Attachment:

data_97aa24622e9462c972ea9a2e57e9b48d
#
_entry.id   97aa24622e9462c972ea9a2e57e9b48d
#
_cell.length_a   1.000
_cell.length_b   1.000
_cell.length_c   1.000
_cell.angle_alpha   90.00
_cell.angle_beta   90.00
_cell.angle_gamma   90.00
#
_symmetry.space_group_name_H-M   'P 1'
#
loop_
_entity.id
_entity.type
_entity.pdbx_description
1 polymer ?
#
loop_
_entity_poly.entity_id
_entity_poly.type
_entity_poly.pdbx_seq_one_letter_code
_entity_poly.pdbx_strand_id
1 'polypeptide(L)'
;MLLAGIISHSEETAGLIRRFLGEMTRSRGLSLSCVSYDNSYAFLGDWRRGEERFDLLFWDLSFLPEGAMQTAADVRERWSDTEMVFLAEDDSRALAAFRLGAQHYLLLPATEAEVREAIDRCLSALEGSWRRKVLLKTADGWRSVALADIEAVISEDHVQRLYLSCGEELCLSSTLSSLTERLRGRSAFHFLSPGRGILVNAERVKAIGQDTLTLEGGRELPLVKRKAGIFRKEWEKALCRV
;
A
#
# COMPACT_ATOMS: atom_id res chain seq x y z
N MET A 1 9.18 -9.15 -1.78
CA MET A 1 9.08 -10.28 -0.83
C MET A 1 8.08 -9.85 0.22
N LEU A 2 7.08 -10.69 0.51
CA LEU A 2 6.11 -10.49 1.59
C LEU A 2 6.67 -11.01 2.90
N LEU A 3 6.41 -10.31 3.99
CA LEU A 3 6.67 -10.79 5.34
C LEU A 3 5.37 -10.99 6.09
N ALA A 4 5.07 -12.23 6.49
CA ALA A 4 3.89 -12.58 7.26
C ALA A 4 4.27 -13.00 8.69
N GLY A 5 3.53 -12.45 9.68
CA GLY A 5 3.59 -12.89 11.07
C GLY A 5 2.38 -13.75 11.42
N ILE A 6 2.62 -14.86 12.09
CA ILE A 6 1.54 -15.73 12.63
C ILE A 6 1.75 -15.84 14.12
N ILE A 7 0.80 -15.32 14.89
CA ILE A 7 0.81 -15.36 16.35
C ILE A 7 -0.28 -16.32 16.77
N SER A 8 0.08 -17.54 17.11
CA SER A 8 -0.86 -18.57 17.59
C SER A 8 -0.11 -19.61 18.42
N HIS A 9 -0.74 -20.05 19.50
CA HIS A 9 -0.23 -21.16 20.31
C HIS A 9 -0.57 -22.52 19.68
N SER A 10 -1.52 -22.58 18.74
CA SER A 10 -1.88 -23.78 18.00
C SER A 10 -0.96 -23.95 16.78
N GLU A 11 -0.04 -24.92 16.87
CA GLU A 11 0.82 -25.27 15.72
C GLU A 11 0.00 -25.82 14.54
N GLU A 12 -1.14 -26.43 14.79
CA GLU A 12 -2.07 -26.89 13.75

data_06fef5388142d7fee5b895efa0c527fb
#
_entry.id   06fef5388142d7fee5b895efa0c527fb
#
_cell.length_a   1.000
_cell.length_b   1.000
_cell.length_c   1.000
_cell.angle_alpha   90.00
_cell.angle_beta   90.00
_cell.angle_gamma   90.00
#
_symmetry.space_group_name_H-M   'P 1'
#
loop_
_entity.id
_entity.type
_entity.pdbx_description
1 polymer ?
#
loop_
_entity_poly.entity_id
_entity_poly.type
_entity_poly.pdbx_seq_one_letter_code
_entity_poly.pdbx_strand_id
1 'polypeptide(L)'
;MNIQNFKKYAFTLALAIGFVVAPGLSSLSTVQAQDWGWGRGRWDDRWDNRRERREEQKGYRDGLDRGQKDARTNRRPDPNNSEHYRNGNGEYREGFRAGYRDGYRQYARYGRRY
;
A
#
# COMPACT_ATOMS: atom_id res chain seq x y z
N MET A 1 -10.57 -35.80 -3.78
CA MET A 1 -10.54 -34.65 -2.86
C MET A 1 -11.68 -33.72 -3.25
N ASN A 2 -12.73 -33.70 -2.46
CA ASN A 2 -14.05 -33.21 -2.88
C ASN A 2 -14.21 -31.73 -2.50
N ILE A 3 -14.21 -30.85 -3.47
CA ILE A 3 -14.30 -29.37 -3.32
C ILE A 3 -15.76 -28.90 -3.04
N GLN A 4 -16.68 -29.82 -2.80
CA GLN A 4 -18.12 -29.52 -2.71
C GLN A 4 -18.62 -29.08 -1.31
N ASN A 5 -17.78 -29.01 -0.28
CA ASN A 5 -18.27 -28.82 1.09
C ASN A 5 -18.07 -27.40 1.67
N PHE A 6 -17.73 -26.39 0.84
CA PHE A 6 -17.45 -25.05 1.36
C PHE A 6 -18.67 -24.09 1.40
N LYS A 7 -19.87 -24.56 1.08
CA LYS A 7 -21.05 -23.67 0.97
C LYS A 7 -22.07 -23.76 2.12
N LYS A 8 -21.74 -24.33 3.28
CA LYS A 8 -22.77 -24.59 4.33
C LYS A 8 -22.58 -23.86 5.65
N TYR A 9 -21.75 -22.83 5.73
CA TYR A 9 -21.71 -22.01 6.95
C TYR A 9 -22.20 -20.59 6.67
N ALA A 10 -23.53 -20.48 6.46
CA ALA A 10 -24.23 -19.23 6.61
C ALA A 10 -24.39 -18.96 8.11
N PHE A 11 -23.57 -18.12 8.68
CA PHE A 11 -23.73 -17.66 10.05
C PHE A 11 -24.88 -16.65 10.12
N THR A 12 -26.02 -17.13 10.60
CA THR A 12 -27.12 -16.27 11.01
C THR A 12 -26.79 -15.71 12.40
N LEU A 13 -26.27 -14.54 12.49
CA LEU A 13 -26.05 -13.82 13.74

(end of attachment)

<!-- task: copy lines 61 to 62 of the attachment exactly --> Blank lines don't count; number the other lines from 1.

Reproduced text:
N GLU A 11 -0.04 -24.92 16.87
CA GLU A 11 0.82 -25.27 15.72